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While there are many hundreds of yoga poses, there are a few that stand out for their simplicity and popularity. Here are some basic yoga poses for beginners. If you are exploring yoga, these poses will help kickstart your journey. If you are an advanced practitioner, these poses will serve as a nice refresher:

  • Downward-Facing Dog (Adhomukhasvanasana):

Arguably the face of yoga posture, the downward-facing dog is a great way to open your spine, hamstrings and shoulders. A nearly full-body stretch, you are sure to feel the burn in a few seconds!

  • Tree (Vrikshasana):
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The tree pose hits two birds with one stone – it brings about balance and strengthens the arches of the feet, not to mention the outer hips. And another benefit – it’s a wonderful concentrative technique!

  • Butterfly/Bound Ankle (Baddhakonsana):

If you’ve ever wondered how a butterfly flaps its wings, this pose has got you covered! It’s a powerful way to stretch out the inner thighs and groin while also relaxing the body.

  • Camel (Ustrasana):

Ever wonder why this pose is called the camel? Some say it resembles a camel’s hump while others say it mimics the movement of a camel bending its knees and folding its legs before sitting down. The right answer – it doesn’t matter as long as you know that this remarkable pose stretches out the entire front of your body, including your throat while also strengthening the back muscles.

Now that’s a hum(p)dinger of a pose!

  • Corpse (Shavasana):

Is there a feeling better than flopping down on your bed at the end of a long day? The corpse pose may just provide stiff competition! While you splay your body out on the mat like a starfish, the posture allows you to absorb the session and its benefits.

Yoga in Daily Living:

Just like we brush, bathe and go to work or school, so too can exercise become a part of our daily lives. 

While yoga is, as mentioned above, a holistic practice to bring its practitioner to complete union, focusing only on the physical aspect brings about a lot of changes.

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Why not jump out of bed and roll out your yoga mat, first thing in the morning?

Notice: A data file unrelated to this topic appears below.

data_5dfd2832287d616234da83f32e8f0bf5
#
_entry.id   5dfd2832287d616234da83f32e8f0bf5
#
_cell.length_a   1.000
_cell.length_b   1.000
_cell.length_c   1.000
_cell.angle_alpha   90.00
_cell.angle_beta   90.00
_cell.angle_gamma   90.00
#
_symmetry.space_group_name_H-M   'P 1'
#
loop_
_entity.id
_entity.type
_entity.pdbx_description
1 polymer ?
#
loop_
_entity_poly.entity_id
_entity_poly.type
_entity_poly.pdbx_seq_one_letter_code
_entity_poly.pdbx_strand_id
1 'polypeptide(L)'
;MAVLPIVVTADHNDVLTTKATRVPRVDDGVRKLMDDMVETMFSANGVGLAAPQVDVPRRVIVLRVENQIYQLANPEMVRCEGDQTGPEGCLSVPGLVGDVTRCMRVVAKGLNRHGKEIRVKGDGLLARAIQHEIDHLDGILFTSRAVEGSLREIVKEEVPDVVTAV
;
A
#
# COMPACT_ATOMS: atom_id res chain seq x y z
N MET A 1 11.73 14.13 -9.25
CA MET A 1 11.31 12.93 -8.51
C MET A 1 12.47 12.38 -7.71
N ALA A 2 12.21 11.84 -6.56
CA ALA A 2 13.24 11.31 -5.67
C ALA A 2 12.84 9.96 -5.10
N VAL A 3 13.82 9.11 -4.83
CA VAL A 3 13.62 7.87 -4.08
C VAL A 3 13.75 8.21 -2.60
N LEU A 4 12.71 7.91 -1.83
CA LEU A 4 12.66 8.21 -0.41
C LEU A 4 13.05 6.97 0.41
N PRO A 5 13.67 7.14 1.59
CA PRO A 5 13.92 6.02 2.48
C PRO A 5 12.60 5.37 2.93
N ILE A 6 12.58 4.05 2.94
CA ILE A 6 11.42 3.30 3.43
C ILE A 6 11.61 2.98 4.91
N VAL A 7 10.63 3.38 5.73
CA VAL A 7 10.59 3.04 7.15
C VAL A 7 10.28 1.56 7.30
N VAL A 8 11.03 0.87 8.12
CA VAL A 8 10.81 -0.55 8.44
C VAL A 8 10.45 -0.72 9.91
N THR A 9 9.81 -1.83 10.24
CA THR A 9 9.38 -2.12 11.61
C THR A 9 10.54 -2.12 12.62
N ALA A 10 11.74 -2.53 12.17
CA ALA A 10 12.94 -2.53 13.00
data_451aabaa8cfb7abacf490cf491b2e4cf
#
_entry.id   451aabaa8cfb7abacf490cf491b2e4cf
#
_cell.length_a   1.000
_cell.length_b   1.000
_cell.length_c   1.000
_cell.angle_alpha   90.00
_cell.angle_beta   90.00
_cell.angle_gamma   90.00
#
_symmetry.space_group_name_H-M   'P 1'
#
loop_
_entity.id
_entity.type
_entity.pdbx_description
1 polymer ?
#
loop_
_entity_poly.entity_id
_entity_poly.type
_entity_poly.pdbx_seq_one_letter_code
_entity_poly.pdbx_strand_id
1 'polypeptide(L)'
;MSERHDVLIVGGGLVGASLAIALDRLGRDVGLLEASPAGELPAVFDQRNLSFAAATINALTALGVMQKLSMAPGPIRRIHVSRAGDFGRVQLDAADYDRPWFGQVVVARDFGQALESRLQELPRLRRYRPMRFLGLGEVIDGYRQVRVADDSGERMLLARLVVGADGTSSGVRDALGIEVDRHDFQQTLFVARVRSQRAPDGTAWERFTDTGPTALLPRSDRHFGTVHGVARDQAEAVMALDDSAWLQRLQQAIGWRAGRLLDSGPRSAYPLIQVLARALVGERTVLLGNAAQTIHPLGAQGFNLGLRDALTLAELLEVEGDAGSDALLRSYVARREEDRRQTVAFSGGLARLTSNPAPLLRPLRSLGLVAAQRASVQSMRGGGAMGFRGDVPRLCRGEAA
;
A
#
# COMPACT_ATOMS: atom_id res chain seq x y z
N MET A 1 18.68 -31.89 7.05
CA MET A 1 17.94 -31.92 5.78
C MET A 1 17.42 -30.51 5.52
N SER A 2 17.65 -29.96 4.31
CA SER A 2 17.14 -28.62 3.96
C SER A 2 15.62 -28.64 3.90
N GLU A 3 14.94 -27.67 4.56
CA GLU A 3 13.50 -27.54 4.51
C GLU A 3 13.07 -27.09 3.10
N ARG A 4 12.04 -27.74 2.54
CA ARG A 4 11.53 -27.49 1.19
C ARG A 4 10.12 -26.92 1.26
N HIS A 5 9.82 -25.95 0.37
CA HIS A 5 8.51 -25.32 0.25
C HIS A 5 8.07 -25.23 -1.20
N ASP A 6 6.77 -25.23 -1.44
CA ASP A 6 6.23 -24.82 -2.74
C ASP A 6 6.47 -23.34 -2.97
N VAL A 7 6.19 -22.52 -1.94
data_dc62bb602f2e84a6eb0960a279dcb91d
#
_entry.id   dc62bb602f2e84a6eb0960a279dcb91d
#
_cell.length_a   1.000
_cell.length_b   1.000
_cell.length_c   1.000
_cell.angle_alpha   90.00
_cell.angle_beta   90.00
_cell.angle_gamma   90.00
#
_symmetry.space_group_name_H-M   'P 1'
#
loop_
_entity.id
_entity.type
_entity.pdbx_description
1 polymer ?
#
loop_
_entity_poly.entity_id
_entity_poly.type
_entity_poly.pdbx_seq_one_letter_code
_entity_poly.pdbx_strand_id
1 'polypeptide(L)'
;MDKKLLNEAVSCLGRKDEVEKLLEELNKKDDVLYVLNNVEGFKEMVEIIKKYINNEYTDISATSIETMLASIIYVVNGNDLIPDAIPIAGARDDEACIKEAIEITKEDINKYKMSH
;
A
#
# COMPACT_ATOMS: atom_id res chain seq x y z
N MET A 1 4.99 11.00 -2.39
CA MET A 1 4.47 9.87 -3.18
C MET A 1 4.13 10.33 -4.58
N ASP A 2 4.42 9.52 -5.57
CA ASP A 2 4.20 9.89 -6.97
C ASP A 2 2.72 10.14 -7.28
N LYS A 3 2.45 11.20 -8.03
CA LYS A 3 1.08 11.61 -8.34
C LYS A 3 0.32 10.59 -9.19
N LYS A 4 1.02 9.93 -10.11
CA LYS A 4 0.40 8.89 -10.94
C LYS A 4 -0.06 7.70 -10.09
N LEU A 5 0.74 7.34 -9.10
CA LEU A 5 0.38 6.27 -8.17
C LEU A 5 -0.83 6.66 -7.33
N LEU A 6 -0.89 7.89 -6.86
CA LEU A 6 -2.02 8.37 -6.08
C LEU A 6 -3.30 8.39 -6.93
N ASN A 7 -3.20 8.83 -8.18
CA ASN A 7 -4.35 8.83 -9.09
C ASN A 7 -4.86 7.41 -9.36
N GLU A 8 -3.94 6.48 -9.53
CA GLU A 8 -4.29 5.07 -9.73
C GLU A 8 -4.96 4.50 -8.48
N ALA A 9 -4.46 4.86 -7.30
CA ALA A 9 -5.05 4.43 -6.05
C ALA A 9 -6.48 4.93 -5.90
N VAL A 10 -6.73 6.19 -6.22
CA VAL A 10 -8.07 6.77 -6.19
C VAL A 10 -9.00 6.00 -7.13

If that timing doesn’t work for you, here’s an even better option – stretch out your day just before you go to sleep by jumping on the mat for just a few minutes!

Even 10 minutes makes a huge difference. Cut down your time on the phone and you’ll be surprised at how much your day opens up.

Once yoga becomes a part of your life and you begin experiencing its benefits for yourself, there will be no turning back.

Try it to believe it.

In Conclusion:

This is not your typical conclusion, urging you to try yoga (that’s already been taken care of above 😊).

Here’s a myth-breaker instead: a person who practices yogasana is not called a yogi. Such a person is only called a practitioner of yogasana.

As we already know, a yogi is one who has attained nirvana.

That’s the ultimate goal. Until then – yogasana is a great starting point.

If you are interested in purchasing a copy of Patanjali’s Yoga Sutras, you can find it here. The Kindle edition may be a better buy for the flow of reading.


What is enlightenment, that ever-elusive state that yoga takes us towards? Is it really as transformative as the ancient sages said?

The following FAQs delve deeper into the concept of nirvana and how it is very much a reality, even in today’s fast-paced, digital world. It is, in fact, the only reality. It was, it is and it will be.

1. What is enlightenment?

Sometimes I find it challenging to explain to seekers that true enlightenment is not a one-off special moment, but more a culmination of lifelong experiences and practices that result in the dawning of a great insight.

Being a jivan-mukta, a liberated soul, or an enlightened person does not relieve one of his/her duties. Self-realization is not, as Eknath Easwaran put it, a compensation for one’s good deeds. It is but simply an outlook towards life that you gain from experiential understanding. 

As the famous Zen saying goes, “Before enlightenment: chop wood, fetch water. After enlightenment: chop wood, fetch water.”